The coaming around the cockpit is flat. To add more dimension, some 1/2 round plastic strip was glued to the outside edge. 1st I made it it more pliable by pulling the strip across my fingernail much like the way a ribbon is pulled across and edge to make it curly.
Starting at the center at the back of the cockpit, a strip of lead foil is then glued in place. The progression of the photos shows how it is burnished over and into the interior of the cockpit. If you get a fold or two, that's a good thing. It will look like folds in the leather when it all done. The piece I used here was a bit too wide and it was a PITA to trim the inside.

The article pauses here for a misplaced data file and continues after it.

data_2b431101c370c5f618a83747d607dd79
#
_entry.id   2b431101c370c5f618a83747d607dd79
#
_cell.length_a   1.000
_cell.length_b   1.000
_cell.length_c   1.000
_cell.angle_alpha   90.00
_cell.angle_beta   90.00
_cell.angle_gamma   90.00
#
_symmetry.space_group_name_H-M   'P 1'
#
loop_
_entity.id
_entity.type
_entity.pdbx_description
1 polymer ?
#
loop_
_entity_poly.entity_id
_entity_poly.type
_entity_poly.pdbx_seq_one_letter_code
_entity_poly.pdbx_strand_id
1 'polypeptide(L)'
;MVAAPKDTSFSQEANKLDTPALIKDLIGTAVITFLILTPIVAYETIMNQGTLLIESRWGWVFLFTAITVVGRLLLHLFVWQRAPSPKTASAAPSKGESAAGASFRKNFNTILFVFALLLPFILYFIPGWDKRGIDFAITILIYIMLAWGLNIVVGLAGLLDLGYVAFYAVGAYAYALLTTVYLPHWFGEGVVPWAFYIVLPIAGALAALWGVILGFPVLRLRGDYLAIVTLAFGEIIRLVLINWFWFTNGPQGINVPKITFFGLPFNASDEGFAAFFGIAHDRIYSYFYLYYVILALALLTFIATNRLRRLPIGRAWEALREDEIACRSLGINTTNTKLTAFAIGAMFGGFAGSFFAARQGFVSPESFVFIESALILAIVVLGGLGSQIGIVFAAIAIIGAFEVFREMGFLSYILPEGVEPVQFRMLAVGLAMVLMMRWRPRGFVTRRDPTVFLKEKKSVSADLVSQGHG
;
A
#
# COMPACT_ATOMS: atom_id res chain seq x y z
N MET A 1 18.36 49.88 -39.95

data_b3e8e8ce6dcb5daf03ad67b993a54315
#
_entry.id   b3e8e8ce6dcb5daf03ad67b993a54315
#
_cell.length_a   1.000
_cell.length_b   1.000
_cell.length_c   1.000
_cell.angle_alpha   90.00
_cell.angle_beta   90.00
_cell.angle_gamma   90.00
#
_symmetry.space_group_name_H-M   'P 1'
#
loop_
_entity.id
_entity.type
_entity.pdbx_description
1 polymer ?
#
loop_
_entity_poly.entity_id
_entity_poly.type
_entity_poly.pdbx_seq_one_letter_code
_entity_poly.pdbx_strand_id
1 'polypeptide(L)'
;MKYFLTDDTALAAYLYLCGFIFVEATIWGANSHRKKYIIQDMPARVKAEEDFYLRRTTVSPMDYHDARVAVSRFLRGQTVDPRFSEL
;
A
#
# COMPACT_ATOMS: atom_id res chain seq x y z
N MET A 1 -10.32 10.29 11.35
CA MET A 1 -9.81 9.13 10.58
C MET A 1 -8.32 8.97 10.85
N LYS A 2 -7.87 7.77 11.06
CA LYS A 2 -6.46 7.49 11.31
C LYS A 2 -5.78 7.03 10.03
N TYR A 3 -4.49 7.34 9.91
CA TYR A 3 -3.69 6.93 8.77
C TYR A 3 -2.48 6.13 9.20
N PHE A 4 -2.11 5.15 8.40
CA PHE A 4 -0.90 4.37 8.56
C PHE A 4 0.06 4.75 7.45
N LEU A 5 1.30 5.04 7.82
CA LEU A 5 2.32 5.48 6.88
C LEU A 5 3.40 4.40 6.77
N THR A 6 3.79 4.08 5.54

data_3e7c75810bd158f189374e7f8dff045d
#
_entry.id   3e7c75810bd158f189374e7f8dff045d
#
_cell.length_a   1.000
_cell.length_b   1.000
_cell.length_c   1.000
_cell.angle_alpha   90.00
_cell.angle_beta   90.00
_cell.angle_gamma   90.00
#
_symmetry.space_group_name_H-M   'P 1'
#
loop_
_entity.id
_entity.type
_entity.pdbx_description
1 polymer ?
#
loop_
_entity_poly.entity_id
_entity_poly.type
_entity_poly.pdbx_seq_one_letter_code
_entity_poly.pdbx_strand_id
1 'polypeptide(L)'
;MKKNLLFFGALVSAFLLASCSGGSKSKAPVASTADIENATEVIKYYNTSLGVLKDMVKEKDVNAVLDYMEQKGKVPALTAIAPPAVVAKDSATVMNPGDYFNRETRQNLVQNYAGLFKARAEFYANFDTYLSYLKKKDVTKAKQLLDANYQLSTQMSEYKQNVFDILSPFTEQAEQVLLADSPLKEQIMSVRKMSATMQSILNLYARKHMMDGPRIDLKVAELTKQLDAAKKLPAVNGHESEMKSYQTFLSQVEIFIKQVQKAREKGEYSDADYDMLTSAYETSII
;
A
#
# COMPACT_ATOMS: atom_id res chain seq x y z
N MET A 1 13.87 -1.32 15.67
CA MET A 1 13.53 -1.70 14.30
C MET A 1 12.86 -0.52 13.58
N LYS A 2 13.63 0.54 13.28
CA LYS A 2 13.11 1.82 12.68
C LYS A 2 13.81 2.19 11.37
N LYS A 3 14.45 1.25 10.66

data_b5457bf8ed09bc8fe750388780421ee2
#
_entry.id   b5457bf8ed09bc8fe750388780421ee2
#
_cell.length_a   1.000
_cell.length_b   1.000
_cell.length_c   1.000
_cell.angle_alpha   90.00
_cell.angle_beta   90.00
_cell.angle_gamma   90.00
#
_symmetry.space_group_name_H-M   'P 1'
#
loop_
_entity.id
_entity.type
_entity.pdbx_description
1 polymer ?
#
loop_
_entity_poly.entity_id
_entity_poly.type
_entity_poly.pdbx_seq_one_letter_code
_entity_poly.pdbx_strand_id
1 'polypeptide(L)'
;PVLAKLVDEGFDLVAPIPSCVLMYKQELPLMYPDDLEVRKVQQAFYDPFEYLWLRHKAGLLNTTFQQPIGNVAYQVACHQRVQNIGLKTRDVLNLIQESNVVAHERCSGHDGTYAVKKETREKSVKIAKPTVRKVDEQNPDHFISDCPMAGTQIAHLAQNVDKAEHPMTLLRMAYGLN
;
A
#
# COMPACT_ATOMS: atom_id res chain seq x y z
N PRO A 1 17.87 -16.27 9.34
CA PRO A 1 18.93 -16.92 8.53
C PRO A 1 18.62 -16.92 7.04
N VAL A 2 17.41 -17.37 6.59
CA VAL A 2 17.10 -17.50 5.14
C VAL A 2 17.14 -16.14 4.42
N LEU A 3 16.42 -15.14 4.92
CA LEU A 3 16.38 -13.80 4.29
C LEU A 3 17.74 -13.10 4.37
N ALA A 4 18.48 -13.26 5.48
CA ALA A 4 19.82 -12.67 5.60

Any big bumps in the foil are filed down and a thin strip of lead foil is glued to the outside of the coaming. This was pre-drilled with a #80 bit to accept 0.4 mm brass rivets, available from Scale Hardware. The shafts were cut to so they wouldn't be visible inside.
For the fuselage drain holes the 1st thing was to was to of course... drill the holes. Wire was wrapped around the same bit and rings cut off and glued in place.
A small piece had to be cut from the tail skid to get in there to clean up the glue seam. A small piece of plastic card was wrapped with wire and glued back in to simulated that elastic shock cord.
The hinges on the tail and wings, while already pretty flat, were scraped a bit with a hobby knife. Small lead foil strips glued over the exiting hinges to give them more dimension. Like the coaming, this was pre-drilled for a 0.5 mm simulated hex bolt, again from Scale Hardware.
Take me back to the Albatros main page.
The gaps by the outer hinges were filled with some thin plastic card.